GLENN GREENWALD: Well, one thing that is obvious, is that voting for Democrats as opposed to Republicans doesn’t help. In fact, if you read The New York Times article from 2010 confirming that Awlaki is on the hit list, it makes clear that there’s been no instances where George Bush ordered American citizens targeted for assassination, that this is extraordinary and perhaps an unprecedented step under the Democratic president. What people in the Arab world did, when their leaders did things like imprison them, let alone kill them, and their fellow citizens without trials, is they went out into the streets and protested and demanded that it stop. It’s hard to see how voting for one of these two parties is going to end these extraordinary excesses in violations of the constitution; it clearly doesn’t. Something outside of that system is necessary to address it. That’s been proven. So, I think if Americans cared about the constitutional rights the pretended to care about under George Bush, Democrats in particular, they would be very vocally protesting and objecting to this. But, the problem is that, the opportunity to use these issues as a means to undermine Republican politicians is now gone, and so, many people who, three years ago, were pretending to care about these things, no longer do. So, the question that American citizens have to ask themselves, is whether they believe in the principles of liberty and rights that they have learned were protected by the Constitution? That’s just a piece of paper—-the Constitution—-it cannot protect those rights, only the citizenry can ensure that those rights are not trampled on; and the question is whether citizens actually believe in those.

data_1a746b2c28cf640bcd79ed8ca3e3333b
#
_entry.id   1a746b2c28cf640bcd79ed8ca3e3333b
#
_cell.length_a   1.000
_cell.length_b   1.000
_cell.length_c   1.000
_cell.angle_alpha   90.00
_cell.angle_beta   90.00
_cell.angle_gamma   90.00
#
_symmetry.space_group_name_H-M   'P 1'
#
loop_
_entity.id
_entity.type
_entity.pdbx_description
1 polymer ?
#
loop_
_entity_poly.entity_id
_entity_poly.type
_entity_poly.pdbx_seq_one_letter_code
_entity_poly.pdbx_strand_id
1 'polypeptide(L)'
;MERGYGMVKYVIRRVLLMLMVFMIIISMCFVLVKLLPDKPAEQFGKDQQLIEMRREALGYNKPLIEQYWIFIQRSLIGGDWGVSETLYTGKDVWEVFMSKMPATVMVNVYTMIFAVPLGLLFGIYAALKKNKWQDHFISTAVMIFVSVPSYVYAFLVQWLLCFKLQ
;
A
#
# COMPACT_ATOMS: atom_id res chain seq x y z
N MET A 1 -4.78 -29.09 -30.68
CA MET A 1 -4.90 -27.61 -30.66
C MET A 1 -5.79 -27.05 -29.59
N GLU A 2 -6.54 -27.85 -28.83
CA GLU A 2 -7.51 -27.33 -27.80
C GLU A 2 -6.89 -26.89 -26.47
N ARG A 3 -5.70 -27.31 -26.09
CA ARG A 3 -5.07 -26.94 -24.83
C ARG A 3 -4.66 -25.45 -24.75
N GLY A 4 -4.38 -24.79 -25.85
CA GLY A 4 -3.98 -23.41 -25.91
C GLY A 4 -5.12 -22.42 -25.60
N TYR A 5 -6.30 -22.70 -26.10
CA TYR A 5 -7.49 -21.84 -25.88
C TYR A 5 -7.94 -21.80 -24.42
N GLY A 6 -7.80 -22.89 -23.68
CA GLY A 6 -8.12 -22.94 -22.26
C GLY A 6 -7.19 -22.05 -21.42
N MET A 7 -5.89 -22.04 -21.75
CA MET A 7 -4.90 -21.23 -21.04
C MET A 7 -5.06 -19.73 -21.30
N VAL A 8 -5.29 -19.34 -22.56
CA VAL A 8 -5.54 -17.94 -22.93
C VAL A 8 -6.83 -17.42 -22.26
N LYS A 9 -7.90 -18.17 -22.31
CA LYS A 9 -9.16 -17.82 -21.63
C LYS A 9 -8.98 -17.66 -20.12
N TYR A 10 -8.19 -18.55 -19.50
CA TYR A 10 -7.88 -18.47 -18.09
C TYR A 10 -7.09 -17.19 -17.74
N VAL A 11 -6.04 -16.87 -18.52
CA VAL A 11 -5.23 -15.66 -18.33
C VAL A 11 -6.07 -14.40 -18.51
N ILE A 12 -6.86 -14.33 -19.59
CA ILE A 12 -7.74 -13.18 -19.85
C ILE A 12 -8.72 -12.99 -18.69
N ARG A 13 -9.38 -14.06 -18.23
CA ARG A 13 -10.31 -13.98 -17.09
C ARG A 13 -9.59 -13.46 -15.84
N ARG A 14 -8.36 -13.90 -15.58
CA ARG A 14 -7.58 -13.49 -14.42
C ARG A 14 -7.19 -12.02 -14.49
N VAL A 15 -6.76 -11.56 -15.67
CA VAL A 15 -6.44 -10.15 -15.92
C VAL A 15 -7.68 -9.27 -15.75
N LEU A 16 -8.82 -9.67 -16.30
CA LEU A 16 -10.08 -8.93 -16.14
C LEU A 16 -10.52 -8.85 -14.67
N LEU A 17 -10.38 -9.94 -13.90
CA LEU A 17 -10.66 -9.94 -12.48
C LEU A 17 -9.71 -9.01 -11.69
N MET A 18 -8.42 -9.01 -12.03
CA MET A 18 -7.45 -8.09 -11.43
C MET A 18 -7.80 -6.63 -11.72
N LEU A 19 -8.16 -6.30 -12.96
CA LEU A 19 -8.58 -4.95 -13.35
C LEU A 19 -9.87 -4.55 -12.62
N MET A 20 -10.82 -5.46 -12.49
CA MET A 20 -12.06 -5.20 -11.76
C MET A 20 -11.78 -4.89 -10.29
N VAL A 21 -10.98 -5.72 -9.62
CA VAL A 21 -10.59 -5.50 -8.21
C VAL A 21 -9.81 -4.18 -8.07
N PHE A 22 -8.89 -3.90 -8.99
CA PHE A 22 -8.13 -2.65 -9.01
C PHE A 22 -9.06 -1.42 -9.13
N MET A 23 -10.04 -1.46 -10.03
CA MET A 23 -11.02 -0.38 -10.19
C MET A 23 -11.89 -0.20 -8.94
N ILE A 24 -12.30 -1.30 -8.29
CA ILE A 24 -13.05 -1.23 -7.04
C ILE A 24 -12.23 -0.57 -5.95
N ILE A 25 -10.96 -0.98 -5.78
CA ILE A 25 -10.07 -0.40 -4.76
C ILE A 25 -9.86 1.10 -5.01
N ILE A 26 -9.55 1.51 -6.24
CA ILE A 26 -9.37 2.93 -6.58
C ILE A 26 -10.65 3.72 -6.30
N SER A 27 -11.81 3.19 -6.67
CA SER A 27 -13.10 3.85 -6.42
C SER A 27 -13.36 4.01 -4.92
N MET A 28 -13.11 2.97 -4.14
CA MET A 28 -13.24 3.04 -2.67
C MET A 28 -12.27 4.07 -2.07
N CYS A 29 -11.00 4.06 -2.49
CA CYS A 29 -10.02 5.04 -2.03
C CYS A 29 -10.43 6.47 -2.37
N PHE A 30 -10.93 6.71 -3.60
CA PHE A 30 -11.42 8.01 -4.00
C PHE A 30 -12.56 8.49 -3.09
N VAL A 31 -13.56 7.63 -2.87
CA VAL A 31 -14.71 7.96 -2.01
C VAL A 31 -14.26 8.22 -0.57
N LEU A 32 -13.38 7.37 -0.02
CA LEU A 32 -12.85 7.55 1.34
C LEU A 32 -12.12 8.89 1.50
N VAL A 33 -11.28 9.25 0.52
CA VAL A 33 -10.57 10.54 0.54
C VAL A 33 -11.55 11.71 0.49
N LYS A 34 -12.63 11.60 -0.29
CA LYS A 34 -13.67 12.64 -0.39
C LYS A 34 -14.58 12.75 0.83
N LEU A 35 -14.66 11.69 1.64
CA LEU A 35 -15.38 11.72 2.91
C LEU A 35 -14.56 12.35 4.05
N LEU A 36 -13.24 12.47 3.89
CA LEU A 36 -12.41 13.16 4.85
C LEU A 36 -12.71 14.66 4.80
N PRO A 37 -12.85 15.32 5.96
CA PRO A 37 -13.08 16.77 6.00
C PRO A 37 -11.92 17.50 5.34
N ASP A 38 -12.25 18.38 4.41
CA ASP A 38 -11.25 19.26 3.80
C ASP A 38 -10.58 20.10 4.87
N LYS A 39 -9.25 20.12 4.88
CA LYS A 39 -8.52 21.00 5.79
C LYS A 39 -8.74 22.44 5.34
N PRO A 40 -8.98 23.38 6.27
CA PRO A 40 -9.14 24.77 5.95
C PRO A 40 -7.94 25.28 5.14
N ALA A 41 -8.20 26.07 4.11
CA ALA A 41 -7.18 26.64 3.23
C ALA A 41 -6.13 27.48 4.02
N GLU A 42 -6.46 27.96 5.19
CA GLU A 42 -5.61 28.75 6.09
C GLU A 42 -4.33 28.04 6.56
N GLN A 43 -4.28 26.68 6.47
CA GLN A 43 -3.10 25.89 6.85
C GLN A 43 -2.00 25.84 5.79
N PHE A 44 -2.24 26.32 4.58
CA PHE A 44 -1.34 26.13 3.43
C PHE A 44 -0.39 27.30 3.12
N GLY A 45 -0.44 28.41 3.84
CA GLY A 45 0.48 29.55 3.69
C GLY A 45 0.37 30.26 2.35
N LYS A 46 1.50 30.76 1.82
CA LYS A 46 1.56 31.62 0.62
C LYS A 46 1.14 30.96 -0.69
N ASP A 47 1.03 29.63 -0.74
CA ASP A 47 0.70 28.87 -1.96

JUAN GONZALEZ: Finally, Glenn Greenwald, we’re getting reports that U.S. government confirming that it was a joint operation with the Yemeni government. Your sense of whether you believe this was a drone strike largely carried out by the United States?
GLENN GREENWALD: Well, there’s no question I believe that the United States played a significant role. I mean, the United States have been wanting to kill Awlaki for a long time. The Yemeni government has not wanted to kill him, in part, because if it does, it will trigger lots of unrest and resentment, and that’s the last thing, especially at this point, that it wants. So, I believe that this has been done by an air strike, certainly the Yemeni government would not have the ability to carry that out on its own. The fact U.S. government confirmed so quickly that he was dead and accepting responsibility, I think, is fairly definitive proof that the U.S. played a very significant role, if not the lead role, in extinguishing the life of its own citizen without due process.
JUAN GONZALEZ: Glenn Greenwald, I want thank you for being with us, constitutional law attorney, political and legal blogger for Salon.com.